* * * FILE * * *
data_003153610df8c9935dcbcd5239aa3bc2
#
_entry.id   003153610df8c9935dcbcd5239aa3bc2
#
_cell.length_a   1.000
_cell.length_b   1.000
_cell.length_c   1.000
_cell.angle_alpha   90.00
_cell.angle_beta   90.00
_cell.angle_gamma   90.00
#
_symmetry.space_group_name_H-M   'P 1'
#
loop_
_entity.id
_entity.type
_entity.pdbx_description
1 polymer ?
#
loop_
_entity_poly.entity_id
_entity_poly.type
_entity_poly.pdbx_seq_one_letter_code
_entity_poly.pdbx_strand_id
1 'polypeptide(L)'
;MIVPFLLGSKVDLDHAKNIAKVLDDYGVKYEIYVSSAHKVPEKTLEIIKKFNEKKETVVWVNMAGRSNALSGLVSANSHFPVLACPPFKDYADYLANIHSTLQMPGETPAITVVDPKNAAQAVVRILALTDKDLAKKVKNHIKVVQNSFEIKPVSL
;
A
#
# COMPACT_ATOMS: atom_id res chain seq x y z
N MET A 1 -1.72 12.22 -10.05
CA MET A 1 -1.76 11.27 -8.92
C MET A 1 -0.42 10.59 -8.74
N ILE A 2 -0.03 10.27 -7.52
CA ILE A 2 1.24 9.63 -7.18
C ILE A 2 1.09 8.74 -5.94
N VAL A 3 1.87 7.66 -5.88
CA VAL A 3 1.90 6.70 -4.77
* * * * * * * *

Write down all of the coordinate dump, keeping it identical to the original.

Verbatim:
data_003153610df8c9935dcbcd5239aa3bc2
#
_entry.id   003153610df8c9935dcbcd5239aa3bc2
#
_cell.length_a   1.000
_cell.length_b   1.000
_cell.length_c   1.000
_cell.angle_alpha   90.00
_cell.angle_beta   90.00
_cell.angle_gamma   90.00
#
_symmetry.space_group_name_H-M   'P 1'
#
loop_
_entity.id
_entity.type
_entity.pdbx_description
1 polymer ?
#
loop_
_entity_poly.entity_id
_entity_poly.type
_entity_poly.pdbx_seq_one_letter_code
_entity_poly.pdbx_strand_id
1 'polypeptide(L)'
;MIVPFLLGSKVDLDHAKNIAKVLDDYGVKYEIYVSSAHKVPEKTLEIIKKFNEKKETVVWVNMAGRSNALSGLVSANSHFPVLACPPFKDYADYLANIHSTLQMPGETPAITVVDPKNAAQAVVRILALTDKDLAKKVKNHIKVVQNSFEIKPVSL
;
A
#
# COMPACT_ATOMS: atom_id res chain seq x y z
N MET A 1 -1.72 12.22 -10.05
CA MET A 1 -1.76 11.27 -8.92
C MET A 1 -0.42 10.59 -8.74
N ILE A 2 -0.03 10.27 -7.52
CA ILE A 2 1.24 9.63 -7.18
C ILE A 2 1.09 8.74 -5.94
N VAL A 3 1.87 7.66 -5.88
CA VAL A 3 1.90 6.70 -4.77